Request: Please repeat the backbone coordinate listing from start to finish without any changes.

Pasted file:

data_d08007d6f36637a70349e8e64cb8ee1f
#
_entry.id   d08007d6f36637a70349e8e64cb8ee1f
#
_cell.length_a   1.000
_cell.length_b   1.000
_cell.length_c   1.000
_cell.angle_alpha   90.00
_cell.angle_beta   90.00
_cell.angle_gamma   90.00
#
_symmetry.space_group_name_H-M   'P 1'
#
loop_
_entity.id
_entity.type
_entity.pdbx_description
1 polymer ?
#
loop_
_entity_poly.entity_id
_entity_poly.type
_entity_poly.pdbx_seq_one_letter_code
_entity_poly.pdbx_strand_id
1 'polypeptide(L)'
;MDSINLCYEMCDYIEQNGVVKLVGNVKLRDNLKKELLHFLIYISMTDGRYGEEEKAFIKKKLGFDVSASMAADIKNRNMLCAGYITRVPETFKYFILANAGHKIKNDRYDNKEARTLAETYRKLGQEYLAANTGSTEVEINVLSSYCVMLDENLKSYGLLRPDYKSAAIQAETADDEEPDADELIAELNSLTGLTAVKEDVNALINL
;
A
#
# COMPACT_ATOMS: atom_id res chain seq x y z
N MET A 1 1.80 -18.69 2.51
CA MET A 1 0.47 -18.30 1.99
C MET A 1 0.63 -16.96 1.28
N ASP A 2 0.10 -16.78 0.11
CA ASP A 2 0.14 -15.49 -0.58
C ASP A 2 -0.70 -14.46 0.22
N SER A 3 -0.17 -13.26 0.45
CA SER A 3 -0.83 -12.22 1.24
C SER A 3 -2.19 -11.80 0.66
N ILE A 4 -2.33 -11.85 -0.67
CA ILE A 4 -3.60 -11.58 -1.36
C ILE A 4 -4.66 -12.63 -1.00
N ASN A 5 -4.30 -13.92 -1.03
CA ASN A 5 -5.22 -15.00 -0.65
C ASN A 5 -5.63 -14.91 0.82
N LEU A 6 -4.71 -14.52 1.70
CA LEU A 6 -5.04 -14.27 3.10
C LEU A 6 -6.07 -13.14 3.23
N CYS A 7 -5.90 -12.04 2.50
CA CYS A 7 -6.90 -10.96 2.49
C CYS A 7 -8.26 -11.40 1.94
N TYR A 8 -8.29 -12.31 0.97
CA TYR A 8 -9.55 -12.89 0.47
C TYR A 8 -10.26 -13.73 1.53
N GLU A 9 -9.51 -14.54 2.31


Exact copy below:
data_d08007d6f36637a70349e8e64cb8ee1f
#
_entry.id   d08007d6f36637a70349e8e64cb8ee1f
#
_cell.length_a   1.000
_cell.length_b   1.000
_cell.length_c   1.000
_cell.angle_alpha   90.00
_cell.angle_beta   90.00
_cell.angle_gamma   90.00
#
_symmetry.space_group_name_H-M   'P 1'
#
loop_
_entity.id
_entity.type
_entity.pdbx_description
1 polymer ?
#
loop_
_entity_poly.entity_id
_entity_poly.type
_entity_poly.pdbx_seq_one_letter_code
_entity_poly.pdbx_strand_id
1 'polypeptide(L)'
;MDSINLCYEMCDYIEQNGVVKLVGNVKLRDNLKKELLHFLIYISMTDGRYGEEEKAFIKKKLGFDVSASMAADIKNRNMLCAGYITRVPETFKYFILANAGHKIKNDRYDNKEARTLAETYRKLGQEYLAANTGSTEVEINVLSSYCVMLDENLKSYGLLRPDYKSAAIQAETADDEEPDADELIAELNSLTGLTAVKEDVNALINL
;
A
#
# COMPACT_ATOMS: atom_id res chain seq x y z
N MET A 1 1.80 -18.69 2.51
CA MET A 1 0.47 -18.30 1.99
C MET A 1 0.63 -16.96 1.28
N ASP A 2 0.10 -16.78 0.11
CA ASP A 2 0.14 -15.49 -0.58
C ASP A 2 -0.70 -14.46 0.22
N SER A 3 -0.17 -13.26 0.45
CA SER A 3 -0.83 -12.22 1.24
C SER A 3 -2.19 -11.80 0.66
N ILE A 4 -2.33 -11.85 -0.67
CA ILE A 4 -3.60 -11.58 -1.36
C ILE A 4 -4.66 -12.63 -1.00
N ASN A 5 -4.30 -13.92 -1.03
CA ASN A 5 -5.22 -15.00 -0.65
C ASN A 5 -5.63 -14.91 0.82
N LEU A 6 -4.71 -14.52 1.70
CA LEU A 6 -5.04 -14.27 3.10
C LEU A 6 -6.07 -13.14 3.23
N CYS A 7 -5.90 -12.04 2.50
CA CYS A 7 -6.90 -10.96 2.49
C CYS A 7 -8.26 -11.40 1.94
N TYR A 8 -8.29 -12.31 0.97
CA TYR A 8 -9.55 -12.89 0.47
C TYR A 8 -10.26 -13.73 1.53
N GLU A 9 -9.51 -14.54 2.31